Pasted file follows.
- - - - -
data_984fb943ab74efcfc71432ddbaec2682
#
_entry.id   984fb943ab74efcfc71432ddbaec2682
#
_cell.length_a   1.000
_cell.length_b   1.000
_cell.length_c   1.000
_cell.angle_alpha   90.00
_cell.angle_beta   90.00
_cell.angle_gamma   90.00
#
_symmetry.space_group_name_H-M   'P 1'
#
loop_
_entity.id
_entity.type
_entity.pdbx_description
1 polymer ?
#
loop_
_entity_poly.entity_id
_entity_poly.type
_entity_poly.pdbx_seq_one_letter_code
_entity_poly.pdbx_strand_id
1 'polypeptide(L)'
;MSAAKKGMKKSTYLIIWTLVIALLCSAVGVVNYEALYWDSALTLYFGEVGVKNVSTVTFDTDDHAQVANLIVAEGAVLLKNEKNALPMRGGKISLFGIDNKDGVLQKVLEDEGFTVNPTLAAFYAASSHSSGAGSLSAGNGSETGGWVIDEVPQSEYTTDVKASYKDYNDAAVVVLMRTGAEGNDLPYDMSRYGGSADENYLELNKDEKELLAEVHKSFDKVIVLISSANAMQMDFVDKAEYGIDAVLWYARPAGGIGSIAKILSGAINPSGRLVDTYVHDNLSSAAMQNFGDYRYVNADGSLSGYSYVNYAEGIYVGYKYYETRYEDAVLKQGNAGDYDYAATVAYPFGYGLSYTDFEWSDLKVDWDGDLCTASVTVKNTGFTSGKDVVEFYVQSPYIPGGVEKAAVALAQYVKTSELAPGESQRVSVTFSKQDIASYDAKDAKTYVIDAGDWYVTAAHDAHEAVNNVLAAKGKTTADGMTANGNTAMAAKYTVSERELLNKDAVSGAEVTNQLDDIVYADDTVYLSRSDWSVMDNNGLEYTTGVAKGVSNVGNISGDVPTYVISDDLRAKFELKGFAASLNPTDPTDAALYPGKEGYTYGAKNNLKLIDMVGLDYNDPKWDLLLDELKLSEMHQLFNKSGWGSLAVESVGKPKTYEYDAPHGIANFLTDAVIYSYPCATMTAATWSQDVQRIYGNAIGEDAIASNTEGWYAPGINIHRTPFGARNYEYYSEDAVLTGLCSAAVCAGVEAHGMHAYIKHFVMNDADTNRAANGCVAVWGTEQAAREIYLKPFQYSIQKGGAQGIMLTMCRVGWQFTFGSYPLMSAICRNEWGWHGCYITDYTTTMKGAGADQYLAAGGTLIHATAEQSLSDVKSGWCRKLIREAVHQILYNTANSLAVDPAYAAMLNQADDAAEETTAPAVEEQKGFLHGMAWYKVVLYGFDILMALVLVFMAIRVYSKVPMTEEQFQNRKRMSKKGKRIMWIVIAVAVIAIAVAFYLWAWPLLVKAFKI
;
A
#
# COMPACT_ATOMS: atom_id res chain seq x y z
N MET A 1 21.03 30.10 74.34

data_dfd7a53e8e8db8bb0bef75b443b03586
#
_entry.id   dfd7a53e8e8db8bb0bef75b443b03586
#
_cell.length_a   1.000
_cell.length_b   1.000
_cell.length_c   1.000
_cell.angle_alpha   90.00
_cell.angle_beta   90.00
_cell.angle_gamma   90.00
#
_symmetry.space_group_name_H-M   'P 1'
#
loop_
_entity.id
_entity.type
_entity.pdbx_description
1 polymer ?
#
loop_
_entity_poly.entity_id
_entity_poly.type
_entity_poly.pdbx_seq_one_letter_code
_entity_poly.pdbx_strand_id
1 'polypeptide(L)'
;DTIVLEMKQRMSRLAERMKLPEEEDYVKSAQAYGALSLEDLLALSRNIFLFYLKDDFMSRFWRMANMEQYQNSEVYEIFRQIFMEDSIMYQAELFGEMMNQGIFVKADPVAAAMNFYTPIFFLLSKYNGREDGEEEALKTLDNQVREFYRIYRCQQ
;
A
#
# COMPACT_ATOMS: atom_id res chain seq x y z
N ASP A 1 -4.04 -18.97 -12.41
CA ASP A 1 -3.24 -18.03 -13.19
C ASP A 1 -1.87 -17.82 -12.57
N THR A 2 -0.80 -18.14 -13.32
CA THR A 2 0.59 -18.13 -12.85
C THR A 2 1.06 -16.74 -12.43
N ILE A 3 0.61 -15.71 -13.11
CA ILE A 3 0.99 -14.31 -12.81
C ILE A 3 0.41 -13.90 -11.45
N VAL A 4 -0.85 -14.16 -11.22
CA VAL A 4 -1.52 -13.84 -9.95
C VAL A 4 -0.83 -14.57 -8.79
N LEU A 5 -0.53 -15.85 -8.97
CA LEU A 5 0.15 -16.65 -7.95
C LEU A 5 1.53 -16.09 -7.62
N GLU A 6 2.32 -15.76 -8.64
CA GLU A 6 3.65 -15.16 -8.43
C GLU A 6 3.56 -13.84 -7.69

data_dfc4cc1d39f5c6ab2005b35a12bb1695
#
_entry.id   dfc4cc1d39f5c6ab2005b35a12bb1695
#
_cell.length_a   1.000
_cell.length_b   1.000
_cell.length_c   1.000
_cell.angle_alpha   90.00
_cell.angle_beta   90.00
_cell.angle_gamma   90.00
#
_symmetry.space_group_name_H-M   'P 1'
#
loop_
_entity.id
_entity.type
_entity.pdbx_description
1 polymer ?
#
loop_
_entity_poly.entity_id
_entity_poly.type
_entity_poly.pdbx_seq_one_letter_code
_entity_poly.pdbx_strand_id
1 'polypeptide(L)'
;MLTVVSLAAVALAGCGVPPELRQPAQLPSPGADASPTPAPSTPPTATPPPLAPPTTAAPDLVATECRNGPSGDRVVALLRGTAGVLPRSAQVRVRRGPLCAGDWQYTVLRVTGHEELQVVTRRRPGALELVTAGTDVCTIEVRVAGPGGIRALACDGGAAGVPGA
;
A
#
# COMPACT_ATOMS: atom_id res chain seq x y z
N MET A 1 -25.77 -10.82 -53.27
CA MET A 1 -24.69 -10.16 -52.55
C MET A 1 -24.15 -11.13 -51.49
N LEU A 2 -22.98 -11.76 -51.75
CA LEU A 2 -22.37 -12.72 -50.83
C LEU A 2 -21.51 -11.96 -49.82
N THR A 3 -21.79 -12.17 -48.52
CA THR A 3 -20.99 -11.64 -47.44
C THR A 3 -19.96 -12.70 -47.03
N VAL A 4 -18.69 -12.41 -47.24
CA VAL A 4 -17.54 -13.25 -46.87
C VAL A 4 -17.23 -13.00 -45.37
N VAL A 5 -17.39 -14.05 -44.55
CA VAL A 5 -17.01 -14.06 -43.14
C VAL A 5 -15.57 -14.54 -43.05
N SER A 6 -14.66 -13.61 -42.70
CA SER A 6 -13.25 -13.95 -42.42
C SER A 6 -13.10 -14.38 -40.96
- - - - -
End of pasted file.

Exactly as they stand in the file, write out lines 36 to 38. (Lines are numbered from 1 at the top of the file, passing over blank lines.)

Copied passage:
_cell.length_a   1.000
_cell.length_b   1.000
_cell.length_c   1.000